4 stars and stained sheets

My two “bad” guests out of 127 - back to back :smirk:

Guest 1 (a couple): 2 nights, enroute to U of Arizona. Just joined. No reviews. I know :roll_eyes: After 125 really great stays and 1 high maintenance/no review, I’ve gotten lazy w/ vetting. These 2 were Uncommunicative, ended up arriving after regular check-in (meet, greet, etc) so I sent self check-in. Avoidant, but quiet and out all day, so good guests. I accepted a take-out order which they took to their room - not ideal, and there are adequate, private dining areas including a lovely patio & garden. Oh, well a little extra odor-removal time.

They left early a.m. I’m quick to send a positive review, & attended to the ball of sheets afterward. Well, the sheets looked liked they’d served as plates, table-cloth, napkins and clean-up rags! Thanks to cleaning products recommended here, I eventually got the stains out.

Then came guest’s prompt review: “Great!” with 4-stars overall and 4 stars for Value. $55 for two? (Free) parking on premise in the city? 5-minute walk, then a scant 20-minute public transit to San Francisco? Traveling professionals rave about value, generosity, etc.

But then comes Guest 2: Uncommunicative, again 4-5 hours late for check-in last night, so I sent her self check-in instructions - only she bangs on the door at 12:30 a.m., stressed, having huffed 2 suitcases 2 blocks from a street known (not by her) for car break-ins. I guess she didn’t read my parking instructions (park 5 steps from entry stairs). She smelled strongly of alcohol and tobacco and scurried into her room with barely two words -not “thank you”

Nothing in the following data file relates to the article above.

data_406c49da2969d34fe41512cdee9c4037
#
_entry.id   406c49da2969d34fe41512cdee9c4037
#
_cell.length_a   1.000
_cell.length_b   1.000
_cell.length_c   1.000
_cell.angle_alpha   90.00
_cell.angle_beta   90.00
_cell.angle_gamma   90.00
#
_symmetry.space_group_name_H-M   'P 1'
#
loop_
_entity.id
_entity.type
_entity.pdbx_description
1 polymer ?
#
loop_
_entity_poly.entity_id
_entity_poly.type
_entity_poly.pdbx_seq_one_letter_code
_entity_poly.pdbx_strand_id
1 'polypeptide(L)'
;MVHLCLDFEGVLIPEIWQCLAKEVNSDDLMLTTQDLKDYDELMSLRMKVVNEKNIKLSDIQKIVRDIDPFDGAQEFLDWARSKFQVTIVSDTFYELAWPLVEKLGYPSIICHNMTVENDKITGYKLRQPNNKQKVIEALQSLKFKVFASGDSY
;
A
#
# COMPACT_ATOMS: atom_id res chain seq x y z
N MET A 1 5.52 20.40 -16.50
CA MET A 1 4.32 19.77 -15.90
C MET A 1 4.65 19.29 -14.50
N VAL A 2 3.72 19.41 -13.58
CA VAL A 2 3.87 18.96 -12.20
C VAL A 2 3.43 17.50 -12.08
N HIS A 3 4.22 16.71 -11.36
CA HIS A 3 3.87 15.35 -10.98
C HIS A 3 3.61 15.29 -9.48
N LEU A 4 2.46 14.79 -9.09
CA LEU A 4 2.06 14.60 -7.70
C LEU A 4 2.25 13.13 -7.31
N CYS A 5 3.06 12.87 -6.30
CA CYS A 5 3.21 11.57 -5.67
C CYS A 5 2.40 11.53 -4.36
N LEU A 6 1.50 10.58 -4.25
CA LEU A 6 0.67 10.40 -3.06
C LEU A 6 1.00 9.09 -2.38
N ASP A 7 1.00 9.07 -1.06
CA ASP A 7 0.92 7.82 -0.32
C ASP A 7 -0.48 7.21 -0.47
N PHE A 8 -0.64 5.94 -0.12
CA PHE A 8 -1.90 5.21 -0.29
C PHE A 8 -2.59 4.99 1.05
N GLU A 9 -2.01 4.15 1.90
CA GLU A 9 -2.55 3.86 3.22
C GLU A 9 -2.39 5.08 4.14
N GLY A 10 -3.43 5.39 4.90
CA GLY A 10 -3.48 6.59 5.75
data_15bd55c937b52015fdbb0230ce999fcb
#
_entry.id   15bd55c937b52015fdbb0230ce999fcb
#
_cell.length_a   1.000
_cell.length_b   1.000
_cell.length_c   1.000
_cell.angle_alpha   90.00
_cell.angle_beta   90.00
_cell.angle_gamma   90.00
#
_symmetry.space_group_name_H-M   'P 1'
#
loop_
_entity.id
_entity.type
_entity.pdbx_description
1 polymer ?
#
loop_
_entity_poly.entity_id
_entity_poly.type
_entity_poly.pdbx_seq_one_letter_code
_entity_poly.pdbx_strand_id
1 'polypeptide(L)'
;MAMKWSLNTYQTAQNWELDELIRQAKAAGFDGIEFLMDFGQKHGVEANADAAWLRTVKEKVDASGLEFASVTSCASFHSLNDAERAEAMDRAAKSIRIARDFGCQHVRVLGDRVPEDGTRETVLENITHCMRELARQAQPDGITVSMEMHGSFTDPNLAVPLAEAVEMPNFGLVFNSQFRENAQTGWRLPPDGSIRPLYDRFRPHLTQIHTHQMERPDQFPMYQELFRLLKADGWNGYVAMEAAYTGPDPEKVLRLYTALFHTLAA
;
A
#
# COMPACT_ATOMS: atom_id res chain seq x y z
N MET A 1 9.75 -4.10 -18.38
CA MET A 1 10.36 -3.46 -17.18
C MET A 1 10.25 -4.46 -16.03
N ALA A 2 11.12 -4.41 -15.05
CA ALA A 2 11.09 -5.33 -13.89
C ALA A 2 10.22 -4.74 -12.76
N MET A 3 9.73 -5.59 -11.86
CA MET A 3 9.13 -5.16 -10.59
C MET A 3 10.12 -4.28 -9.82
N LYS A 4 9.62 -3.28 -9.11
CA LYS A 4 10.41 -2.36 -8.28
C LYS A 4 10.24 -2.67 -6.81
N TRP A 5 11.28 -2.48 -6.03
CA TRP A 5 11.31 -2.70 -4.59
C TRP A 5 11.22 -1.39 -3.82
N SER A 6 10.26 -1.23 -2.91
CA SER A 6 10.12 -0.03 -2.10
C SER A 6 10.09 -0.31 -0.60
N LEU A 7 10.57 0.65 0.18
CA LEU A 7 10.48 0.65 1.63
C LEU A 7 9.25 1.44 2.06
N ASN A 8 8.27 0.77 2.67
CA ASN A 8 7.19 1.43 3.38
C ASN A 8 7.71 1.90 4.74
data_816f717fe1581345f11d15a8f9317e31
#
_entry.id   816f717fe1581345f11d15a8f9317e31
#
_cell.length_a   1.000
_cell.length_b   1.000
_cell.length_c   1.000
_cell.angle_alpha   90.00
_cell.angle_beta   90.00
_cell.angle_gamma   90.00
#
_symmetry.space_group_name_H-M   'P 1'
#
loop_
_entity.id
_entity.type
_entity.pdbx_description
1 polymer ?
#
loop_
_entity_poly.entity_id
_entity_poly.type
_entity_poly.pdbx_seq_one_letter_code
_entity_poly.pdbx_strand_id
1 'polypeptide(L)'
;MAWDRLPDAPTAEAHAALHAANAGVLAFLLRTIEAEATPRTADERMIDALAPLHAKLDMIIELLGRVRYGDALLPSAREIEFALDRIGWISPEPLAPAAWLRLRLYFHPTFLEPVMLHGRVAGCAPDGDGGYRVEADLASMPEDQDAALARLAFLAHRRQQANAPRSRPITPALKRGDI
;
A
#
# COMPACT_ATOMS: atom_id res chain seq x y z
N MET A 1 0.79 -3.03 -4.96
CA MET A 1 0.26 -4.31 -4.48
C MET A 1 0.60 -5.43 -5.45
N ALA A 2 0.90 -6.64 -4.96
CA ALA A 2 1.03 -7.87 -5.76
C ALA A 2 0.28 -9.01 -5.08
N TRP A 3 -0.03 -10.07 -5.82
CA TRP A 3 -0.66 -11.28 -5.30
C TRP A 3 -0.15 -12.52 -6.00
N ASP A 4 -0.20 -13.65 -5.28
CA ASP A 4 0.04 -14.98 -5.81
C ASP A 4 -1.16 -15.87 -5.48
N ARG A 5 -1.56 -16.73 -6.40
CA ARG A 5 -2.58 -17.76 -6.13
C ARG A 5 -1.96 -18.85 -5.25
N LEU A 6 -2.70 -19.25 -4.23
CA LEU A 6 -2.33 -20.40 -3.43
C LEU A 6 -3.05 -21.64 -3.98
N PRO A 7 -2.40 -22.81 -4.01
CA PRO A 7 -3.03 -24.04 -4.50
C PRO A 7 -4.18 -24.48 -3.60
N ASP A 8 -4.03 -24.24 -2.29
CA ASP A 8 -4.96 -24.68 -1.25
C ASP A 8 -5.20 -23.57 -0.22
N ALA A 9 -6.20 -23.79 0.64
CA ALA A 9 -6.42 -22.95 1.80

Her first communication since the booking request over a month ago was at 7 this morning: “ the hot water kettle (in room) is broken.”

The moral of my long tale: Communicate, communicate, communicate!!!

There are others, feel free to add them!


Sorry about that. But I never understand why hosts are so quick to leave a review. We have 14 days- what’s the point of reviewing before doing a thorough check?


I feel similarly. A neighboring Airbnb host told me I communicated too much. She does as little as possible, her words, “…not friends, I want their money…”. Maybe the reality is in the middle.


And then:

So guests reviews aren’t reliable either. No place is going to be great for everyone. Every host has less than ideal guests from time to time.

P.S. If I’d been called out every time I was smelling of alcohol and tobacco I’d be in serious trouble. :rofl:


I communicate with most guests pre-arrival quite a bit. And they end up feeling like friends. And I get their money. It’s not mutually exclusive.

If hosts just view guests as dollar signs, they aren’t likely to communicate any more than absolutely necessary, and those communications will likely be impersonal and totally businesslike.

Some of us get more out of hosting than money and our guests get more than a place to stay.


Yep - won’t be doing that anymore!

1 Like

These were extreme - and I should have pestered both. I’ve been spoiled by really great guests, as I mentioned, and hope this will be a gentle warning to be more proactive. Still nervous about guest #2 :grimacing: